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Information and discussion about how NGOs can improve public Engagement with their cause

Pictures without pity. Which image of Africa would you rather see: skeletal, abandoned child, or healthy-looking working family?

Pictures without pity

Most people would say the latter; certainly most of those in the aid sector – some of whom were discussing this at the recent PICS festival – now consider the starving child images not only unethical, but also unhelpful. They’re “not effective”, is the general view. 'Development' in the cinema - WB. The World's Best News. Telling the Good News Stories about Development. 02/07/2013 at 1:49 pm In September this year, the international community meets in New York once more, to “take stock” of the progress towards the world’s anti-poverty goals.

Telling the Good News Stories about Development

Our image of Africa is hopelessly obsolete. The way it was: Bob Geldof in Ethiopia in 1985.

Our image of Africa is hopelessly obsolete

Photograph: Rex Features Think of Ethiopia and what do you see. Perhaps a starving child, flies in her eyes and belly distended. Painfully thin adults in raggedy clothes, staring balefully at the camera in a fetid refugee camp. Or possibly a famous self-declared saviour from the west, striding purposefully past the decaying corpse of an animal beside a dusty road. Think again. Few countries symbolise the disconnect between outdated western perceptions of Africa and fast-changing realities on the ground better than Ethiopia, the continent's second most-populous nation, whose long-serving leader, Meles Zenawi, died last week. Last week, Africa was in the news over the shooting of striking miners in South Africa, a disturbing echo of the dark days of apartheid. Starvation Photography – The ethics of capturing human suffering. 23/07/2011 at 9:22 am.

Starvation Photography – The ethics of capturing human suffering

Long-term engagement with Development.

Social Media and Global Issues

Transforming our discourse on poverty and social justice. Transforming our discourse on poverty and social justice 02/08/2012 at 12:19 pm Thomas Geoghegan, Dóchas In a recent article, ‘Beyond Charity’, Martin Kirk, Head of Campaigns, Oxfam UK, summarised his thoughts on a lot of recent research and thinking on communicating development.

Transforming our discourse on poverty and social justice

While he speaks to the UK’s experience, our sector is a global one and there is much in this polemical article to challenge us here in Ireland. Seven Tips for Shifting a Mindset in Your Organization - John Butman. By John Butman | 8:00 AM August 12, 2013 We're all fascinated by new ideas and how they can grab hold of us, influencing how we think and affecting how we take action. How does Atul Gawande (the checklist doctor) get inside my head, when others don't? Why does Gwyneth Paltrow make me adjust my behaviors, when others can't? In business, especially, we're inundated with new ideas—so many we can hardly process or evaluate them. If you have tried introducing a new idea into your organization or community—especially if it's an abstract idea like sustainability, diversity, or innovativeness—you know it's tough.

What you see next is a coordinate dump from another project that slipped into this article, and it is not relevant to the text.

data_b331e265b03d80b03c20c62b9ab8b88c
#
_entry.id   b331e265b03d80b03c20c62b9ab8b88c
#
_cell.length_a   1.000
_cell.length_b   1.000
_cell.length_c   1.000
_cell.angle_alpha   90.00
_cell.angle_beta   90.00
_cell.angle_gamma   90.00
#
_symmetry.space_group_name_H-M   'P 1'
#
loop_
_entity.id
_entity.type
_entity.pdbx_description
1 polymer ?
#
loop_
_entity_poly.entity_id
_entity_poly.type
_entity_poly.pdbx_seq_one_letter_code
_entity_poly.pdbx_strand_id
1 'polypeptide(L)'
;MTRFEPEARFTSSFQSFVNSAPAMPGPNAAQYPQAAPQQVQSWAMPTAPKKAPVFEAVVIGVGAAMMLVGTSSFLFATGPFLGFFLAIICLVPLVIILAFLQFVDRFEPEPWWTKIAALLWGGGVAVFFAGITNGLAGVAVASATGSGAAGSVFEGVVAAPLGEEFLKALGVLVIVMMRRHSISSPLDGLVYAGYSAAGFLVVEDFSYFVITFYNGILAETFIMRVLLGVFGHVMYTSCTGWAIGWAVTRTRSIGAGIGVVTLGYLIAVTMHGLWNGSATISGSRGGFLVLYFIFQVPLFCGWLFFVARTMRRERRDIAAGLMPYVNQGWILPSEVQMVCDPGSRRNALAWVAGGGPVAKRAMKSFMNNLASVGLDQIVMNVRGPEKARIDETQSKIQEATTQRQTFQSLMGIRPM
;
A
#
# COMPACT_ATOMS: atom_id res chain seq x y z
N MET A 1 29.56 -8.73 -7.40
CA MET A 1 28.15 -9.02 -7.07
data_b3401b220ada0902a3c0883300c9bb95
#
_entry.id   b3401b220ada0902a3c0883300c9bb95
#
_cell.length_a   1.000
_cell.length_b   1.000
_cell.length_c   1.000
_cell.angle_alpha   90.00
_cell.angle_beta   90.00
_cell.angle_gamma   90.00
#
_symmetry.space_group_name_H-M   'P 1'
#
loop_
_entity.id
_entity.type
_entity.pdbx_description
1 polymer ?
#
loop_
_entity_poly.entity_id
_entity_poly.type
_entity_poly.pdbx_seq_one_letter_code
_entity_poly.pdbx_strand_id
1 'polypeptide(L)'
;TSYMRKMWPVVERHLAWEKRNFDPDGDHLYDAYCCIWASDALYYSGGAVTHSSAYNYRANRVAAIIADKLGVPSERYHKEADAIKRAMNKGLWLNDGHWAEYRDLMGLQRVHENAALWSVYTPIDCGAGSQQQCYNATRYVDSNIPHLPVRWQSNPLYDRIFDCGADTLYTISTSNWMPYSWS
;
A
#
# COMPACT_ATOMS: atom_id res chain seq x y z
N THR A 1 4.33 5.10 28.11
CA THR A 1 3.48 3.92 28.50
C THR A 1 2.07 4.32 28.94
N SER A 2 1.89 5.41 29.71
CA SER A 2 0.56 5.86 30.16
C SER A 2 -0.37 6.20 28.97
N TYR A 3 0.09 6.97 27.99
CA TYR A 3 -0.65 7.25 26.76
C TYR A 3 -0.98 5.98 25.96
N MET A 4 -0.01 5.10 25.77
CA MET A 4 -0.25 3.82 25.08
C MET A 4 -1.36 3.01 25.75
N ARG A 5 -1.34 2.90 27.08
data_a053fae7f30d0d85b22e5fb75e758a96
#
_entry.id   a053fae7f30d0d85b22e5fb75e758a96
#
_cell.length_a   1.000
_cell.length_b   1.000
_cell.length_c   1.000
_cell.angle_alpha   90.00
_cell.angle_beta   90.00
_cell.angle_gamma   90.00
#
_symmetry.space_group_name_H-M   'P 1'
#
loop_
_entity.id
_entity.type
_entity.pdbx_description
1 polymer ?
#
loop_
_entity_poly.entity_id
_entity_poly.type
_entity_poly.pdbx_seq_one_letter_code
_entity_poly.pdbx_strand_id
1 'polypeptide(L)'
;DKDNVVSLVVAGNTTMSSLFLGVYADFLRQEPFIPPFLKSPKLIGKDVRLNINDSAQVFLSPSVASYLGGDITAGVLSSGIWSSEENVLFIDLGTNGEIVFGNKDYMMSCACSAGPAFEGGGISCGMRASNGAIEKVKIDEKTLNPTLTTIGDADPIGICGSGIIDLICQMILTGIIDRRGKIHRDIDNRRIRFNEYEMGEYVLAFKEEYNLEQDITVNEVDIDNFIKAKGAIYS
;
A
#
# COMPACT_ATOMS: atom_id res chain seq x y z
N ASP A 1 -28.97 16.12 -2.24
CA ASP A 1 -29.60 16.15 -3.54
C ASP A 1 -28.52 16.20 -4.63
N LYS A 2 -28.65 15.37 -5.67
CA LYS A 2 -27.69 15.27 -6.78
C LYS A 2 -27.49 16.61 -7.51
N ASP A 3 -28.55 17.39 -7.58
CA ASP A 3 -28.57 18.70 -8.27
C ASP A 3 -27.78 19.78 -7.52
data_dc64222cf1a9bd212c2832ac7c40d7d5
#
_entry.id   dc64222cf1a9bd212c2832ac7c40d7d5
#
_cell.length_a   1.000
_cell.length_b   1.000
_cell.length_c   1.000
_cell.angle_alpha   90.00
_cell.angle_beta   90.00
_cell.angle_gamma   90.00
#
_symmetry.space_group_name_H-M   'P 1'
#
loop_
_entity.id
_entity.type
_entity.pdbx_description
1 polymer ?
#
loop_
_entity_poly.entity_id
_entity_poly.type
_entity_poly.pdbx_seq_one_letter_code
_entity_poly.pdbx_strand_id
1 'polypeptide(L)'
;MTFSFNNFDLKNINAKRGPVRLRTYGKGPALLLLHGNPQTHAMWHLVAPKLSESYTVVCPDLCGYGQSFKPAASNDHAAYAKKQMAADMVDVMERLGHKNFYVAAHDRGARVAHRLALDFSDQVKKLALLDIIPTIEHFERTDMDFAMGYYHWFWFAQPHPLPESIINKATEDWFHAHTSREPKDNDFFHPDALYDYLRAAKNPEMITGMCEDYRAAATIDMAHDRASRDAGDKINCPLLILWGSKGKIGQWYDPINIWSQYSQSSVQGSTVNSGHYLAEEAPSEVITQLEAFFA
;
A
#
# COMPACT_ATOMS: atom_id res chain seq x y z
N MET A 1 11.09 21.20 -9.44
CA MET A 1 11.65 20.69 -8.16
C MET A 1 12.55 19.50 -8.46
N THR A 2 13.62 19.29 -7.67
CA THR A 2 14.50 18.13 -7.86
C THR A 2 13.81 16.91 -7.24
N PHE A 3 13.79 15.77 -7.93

Communicating results. The UN just recently finalized its “Quadrennial Comprehensive Policy Review of operational activities for development” which gives an overview of the priorities for operational reform of the UN’s Development work for the next 4 years.

Communicating results

(Here’s a link, but as both a politically negotiated AND technical document it is not an easy read). Dóchas Code of Conduct on Images and Messages. Images & Messages - a human right. Code of Conduct on social media. Code of Conduct: Key Resources.

Do aid agencies skew the debate?

The Role of Brand in the Nonprofit Sector. Many nonprofits continue to use their brands primarily as a fundraising tool, but a growing number of nonprofits are developing a broader and more strategic approach, managing their brands to create greater social impact and tighter organizational cohesion.

The Role of Brand in the Nonprofit Sector

Nonprofit brands are visible everywhere. Amnesty International, Habitat for Humanity, and World Wildlife Fund are some of the most widely recognized brands in the world, more trusted by the public than the best-known for-profit brands.1 Large nonprofits, such as the American Cancer Society and the American Red Cross, have detailed policies to manage the use of their names and logos, and even small nonprofits frequently experiment with putting their names on coffee cups, pens, and T-shirts.

Branding in the nonprofit sector appears to be at an inflection point in its development. The Bill & Melinda Gates Foundation, for example, recently appointed Tom Scott as director of global brand and innovation. Why Can't We Sell Charity Like We Sell Perfume? Winning the Story Wars - The Hero's Journey (2012) The Smallest Nonprofits Should Have The Most Powerful Brands. (Product) Red.

The Smallest Nonprofits Should Have The Most Powerful Brands

Finding Frames: New ways to engage.

Communicating Complexity

Public attitudes to Development (Irl & abroad) Lise Vesterlund: Why do people give. Africans as Animals in the Western Imagination. I have always felt an inexplicable discomfort when conversations about Africa turn to the topic of wildlife.

Africans as Animals in the Western Imagination

I am recently reminded why that discomfort exists when I was sent a link containing photos of wildlife in southern Africa from the Telegraph. As I was going through the gallery I paused at two photos showing ‘laughing children’ and a ‘bushman.’